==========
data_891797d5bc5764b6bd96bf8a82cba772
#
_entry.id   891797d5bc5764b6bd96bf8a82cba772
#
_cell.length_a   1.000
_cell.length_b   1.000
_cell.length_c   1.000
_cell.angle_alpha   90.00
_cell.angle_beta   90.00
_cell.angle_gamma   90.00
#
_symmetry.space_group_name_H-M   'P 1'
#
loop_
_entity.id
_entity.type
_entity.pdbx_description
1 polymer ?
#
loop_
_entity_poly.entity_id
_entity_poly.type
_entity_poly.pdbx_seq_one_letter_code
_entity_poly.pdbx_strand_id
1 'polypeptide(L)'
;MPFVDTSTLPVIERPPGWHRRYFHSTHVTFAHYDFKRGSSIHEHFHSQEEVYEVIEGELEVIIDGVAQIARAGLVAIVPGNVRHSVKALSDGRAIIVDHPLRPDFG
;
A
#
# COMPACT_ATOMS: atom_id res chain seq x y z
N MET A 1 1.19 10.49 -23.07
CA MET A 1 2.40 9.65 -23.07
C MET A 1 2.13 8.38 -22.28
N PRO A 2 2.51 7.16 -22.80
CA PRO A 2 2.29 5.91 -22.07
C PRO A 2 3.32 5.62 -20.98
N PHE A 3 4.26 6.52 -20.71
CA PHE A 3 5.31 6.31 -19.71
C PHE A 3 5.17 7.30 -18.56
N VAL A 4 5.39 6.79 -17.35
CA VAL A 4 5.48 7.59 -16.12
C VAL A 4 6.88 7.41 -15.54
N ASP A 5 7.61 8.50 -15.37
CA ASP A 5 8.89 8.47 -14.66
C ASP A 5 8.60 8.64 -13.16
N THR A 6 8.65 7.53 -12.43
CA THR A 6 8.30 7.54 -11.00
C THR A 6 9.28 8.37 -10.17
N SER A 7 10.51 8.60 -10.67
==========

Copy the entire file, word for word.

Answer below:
data_891797d5bc5764b6bd96bf8a82cba772
#
_entry.id   891797d5bc5764b6bd96bf8a82cba772
#
_cell.length_a   1.000
_cell.length_b   1.000
_cell.length_c   1.000
_cell.angle_alpha   90.00
_cell.angle_beta   90.00
_cell.angle_gamma   90.00
#
_symmetry.space_group_name_H-M   'P 1'
#
loop_
_entity.id
_entity.type
_entity.pdbx_description
1 polymer ?
#
loop_
_entity_poly.entity_id
_entity_poly.type
_entity_poly.pdbx_seq_one_letter_code
_entity_poly.pdbx_strand_id
1 'polypeptide(L)'
;MPFVDTSTLPVIERPPGWHRRYFHSTHVTFAHYDFKRGSSIHEHFHSQEEVYEVIEGELEVIIDGVAQIARAGLVAIVPGNVRHSVKALSDGRAIIVDHPLRPDFG
;
A
#
# COMPACT_ATOMS: atom_id res chain seq x y z
N MET A 1 1.19 10.49 -23.07
CA MET A 1 2.40 9.65 -23.07
C MET A 1 2.13 8.38 -22.28
N PRO A 2 2.51 7.16 -22.80
CA PRO A 2 2.29 5.91 -22.07
C PRO A 2 3.32 5.62 -20.98
N PHE A 3 4.26 6.52 -20.71
CA PHE A 3 5.31 6.31 -19.71
C PHE A 3 5.17 7.30 -18.56
N VAL A 4 5.39 6.79 -17.35
CA VAL A 4 5.48 7.59 -16.12
C VAL A 4 6.88 7.41 -15.54
N ASP A 5 7.61 8.50 -15.37
CA ASP A 5 8.89 8.47 -14.66
C ASP A 5 8.60 8.64 -13.16
N THR A 6 8.65 7.53 -12.43
CA THR A 6 8.30 7.54 -11.00
C THR A 6 9.28 8.37 -10.17
N SER A 7 10.51 8.60 -10.67